When collecting ghost voices through EVP methods, including the ghost box, sometimes, audio of ghosts cussing or swearing at investigators will be recorded.
Can ghosts cuss? Yes!
What makes these types of particular recordings unique and important is that this proves radio station snippets are not the source of true ghost messages. Of course, we can never rule out someone on a CB, but when the message recorded is relevant to the questions or haunted location, this effectively reduces the odds that someone on a radio has compromised the recording.
Canton Ohio Apartment Haunting
Stop That Music EVP
This ghost EVP does not have cussing in it, but it helps to present some additional evidence that the ghost we were dealing with was aggravated by our investigation (listen to the subsequent EVP recorded during the same session). In this ghost box audio recording, you will hear the ghost box prototype playing music instead of sweeping the FM band. This is particularly important because the message from the male ghost gets wrapped up in the song that is being played (Man in the Box by Alice in Chains). You will hear Louis Charles say, "How am I getting a rock station?" and then, the ghost message bursts forth, utilizing the music to warp the words, "Stop that music!" We believe the energy of the ghost, being so strong, interfered with the ghost box's ability to function properly (other electronics in the house were also behaving strangely).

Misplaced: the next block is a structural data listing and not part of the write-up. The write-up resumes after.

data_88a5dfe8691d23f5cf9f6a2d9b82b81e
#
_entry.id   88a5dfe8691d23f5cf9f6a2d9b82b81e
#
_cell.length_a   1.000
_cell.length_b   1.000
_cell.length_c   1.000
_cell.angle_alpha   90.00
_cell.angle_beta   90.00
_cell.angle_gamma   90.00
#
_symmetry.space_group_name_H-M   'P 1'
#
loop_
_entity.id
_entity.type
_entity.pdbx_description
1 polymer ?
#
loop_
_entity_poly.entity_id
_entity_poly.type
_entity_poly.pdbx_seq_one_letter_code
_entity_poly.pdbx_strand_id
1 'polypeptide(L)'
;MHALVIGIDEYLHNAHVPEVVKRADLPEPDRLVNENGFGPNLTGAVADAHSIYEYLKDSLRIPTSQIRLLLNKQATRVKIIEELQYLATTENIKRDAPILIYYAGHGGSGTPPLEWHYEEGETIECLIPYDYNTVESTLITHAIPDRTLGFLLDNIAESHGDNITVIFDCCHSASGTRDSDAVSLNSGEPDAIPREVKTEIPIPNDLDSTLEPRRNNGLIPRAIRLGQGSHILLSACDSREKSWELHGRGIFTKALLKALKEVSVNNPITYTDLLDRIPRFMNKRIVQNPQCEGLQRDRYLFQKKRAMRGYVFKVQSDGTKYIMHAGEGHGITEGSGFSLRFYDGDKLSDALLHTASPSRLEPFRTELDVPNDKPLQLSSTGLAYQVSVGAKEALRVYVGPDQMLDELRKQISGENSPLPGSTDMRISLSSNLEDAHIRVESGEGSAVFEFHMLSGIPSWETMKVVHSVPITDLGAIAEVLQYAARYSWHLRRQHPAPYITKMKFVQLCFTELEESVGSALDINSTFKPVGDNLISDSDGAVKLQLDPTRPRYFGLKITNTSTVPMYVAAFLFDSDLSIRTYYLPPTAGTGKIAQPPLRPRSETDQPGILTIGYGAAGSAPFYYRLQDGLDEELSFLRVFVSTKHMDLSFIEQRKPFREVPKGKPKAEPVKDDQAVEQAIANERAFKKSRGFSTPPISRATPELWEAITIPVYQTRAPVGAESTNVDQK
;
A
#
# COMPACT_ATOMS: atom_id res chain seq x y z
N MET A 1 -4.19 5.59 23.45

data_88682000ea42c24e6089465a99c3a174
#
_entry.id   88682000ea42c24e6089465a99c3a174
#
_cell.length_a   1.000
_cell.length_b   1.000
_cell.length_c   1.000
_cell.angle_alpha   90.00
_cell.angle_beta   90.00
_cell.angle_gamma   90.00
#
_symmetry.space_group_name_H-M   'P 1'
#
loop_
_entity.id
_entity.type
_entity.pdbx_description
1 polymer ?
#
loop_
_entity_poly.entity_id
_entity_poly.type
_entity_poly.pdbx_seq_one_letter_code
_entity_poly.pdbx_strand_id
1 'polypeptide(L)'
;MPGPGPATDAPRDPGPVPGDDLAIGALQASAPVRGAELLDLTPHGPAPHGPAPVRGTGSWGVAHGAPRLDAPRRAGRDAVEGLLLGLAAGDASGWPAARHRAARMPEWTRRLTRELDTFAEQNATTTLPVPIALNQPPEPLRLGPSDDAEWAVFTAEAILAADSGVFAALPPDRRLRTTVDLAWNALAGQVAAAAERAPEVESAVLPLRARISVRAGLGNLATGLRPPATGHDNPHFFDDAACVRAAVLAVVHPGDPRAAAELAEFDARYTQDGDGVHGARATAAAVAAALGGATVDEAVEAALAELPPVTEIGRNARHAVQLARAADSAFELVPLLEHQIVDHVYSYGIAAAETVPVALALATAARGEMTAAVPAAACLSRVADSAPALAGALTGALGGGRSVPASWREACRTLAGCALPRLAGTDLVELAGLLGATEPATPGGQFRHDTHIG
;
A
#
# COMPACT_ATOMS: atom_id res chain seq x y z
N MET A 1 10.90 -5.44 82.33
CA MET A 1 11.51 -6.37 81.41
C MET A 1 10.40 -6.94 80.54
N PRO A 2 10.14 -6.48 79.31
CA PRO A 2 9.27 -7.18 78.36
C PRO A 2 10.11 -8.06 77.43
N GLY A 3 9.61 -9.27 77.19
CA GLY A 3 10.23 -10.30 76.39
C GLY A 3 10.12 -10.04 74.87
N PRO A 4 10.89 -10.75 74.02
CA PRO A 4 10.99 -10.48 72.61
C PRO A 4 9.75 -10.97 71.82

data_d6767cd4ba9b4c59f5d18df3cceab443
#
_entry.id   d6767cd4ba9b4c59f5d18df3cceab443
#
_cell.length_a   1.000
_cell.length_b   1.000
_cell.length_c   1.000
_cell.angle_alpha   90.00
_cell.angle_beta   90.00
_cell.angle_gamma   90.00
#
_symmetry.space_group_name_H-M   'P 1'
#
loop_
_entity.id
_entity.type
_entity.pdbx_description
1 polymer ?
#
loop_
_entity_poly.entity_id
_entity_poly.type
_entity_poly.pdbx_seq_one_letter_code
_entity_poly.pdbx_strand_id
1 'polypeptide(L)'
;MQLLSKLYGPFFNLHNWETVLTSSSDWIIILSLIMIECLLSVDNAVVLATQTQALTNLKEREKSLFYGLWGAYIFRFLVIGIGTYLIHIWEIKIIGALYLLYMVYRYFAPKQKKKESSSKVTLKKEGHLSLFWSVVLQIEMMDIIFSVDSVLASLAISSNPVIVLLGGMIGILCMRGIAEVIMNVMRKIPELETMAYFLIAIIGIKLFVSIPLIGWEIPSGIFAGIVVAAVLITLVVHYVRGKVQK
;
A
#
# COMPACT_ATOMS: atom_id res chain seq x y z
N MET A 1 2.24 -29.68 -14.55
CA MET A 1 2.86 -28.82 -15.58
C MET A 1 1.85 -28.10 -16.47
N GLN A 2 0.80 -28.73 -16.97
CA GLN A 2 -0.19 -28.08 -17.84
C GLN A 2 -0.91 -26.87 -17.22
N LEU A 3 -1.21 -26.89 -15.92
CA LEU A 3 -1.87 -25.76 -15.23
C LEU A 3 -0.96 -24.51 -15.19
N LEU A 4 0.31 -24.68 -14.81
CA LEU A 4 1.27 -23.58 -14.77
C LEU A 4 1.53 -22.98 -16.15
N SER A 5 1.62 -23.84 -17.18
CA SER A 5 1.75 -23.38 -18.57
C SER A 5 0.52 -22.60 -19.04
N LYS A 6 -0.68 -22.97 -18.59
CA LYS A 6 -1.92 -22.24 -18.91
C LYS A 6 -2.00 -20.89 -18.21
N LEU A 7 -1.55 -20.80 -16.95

Leave Son of a Bitch, Leave!
The male ghost is angry with our investigation team and tries to get us to leave. He is speaking specifically to Louis Charles while he was trying to communicate with the man.
Ghost Box Experiment
F-Bomb Cuss Word EVP
This ghost box session had a cuss word slip out while testing a PSB-7 spirit box for the first time. A group of us were simply trying to see if we could receive any communications from ghosts while in the basement of a historic (and supposedly haunted) building. Louis Charles asks if whoever was there could say the word, "test." The response was "fu--." Then, the group laughs after hearing the swear word.
Needless to say, the F-word coming from the sweeping radio caught us all by surprise! The use of the word was great confirmation, being vulgar enough that you would never hear it spoken on a radio station.